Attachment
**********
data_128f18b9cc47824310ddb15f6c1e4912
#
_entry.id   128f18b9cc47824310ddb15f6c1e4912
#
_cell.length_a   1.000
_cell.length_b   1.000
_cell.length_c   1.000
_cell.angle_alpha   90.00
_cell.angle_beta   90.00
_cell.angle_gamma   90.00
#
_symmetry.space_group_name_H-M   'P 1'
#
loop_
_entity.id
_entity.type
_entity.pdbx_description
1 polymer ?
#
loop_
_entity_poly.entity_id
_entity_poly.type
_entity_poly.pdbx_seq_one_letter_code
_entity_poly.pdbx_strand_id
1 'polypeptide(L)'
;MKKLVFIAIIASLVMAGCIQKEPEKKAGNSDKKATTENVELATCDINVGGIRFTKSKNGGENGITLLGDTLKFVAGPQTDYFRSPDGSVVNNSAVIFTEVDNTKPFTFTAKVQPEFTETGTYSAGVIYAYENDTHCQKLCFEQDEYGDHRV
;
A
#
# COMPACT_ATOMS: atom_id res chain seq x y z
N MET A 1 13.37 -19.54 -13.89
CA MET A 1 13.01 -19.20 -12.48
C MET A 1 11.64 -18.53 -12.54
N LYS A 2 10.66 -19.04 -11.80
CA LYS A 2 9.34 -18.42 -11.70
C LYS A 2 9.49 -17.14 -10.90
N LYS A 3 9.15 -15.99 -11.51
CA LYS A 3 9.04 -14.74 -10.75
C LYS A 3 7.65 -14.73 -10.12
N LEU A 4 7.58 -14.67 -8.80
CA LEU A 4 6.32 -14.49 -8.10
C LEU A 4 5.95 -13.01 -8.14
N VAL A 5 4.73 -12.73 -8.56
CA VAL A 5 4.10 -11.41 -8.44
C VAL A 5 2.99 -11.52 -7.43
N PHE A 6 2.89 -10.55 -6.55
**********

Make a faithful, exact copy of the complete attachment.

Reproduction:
data_128f18b9cc47824310ddb15f6c1e4912
#
_entry.id   128f18b9cc47824310ddb15f6c1e4912
#
_cell.length_a   1.000
_cell.length_b   1.000
_cell.length_c   1.000
_cell.angle_alpha   90.00
_cell.angle_beta   90.00
_cell.angle_gamma   90.00
#
_symmetry.space_group_name_H-M   'P 1'
#
loop_
_entity.id
_entity.type
_entity.pdbx_description
1 polymer ?
#
loop_
_entity_poly.entity_id
_entity_poly.type
_entity_poly.pdbx_seq_one_letter_code
_entity_poly.pdbx_strand_id
1 'polypeptide(L)'
;MKKLVFIAIIASLVMAGCIQKEPEKKAGNSDKKATTENVELATCDINVGGIRFTKSKNGGENGITLLGDTLKFVAGPQTDYFRSPDGSVVNNSAVIFTEVDNTKPFTFTAKVQPEFTETGTYSAGVIYAYENDTHCQKLCFEQDEYGDHRV
;
A
#
# COMPACT_ATOMS: atom_id res chain seq x y z
N MET A 1 13.37 -19.54 -13.89
CA MET A 1 13.01 -19.20 -12.48
C MET A 1 11.64 -18.53 -12.54
N LYS A 2 10.66 -19.04 -11.80
CA LYS A 2 9.34 -18.42 -11.70
C LYS A 2 9.49 -17.14 -10.90
N LYS A 3 9.15 -15.99 -11.51
CA LYS A 3 9.04 -14.74 -10.75
C LYS A 3 7.65 -14.73 -10.12
N LEU A 4 7.58 -14.67 -8.80
CA LEU A 4 6.32 -14.49 -8.10
C LEU A 4 5.95 -13.01 -8.14
N VAL A 5 4.73 -12.73 -8.56
CA VAL A 5 4.10 -11.41 -8.44
C VAL A 5 2.99 -11.52 -7.43
N PHE A 6 2.89 -10.55 -6.55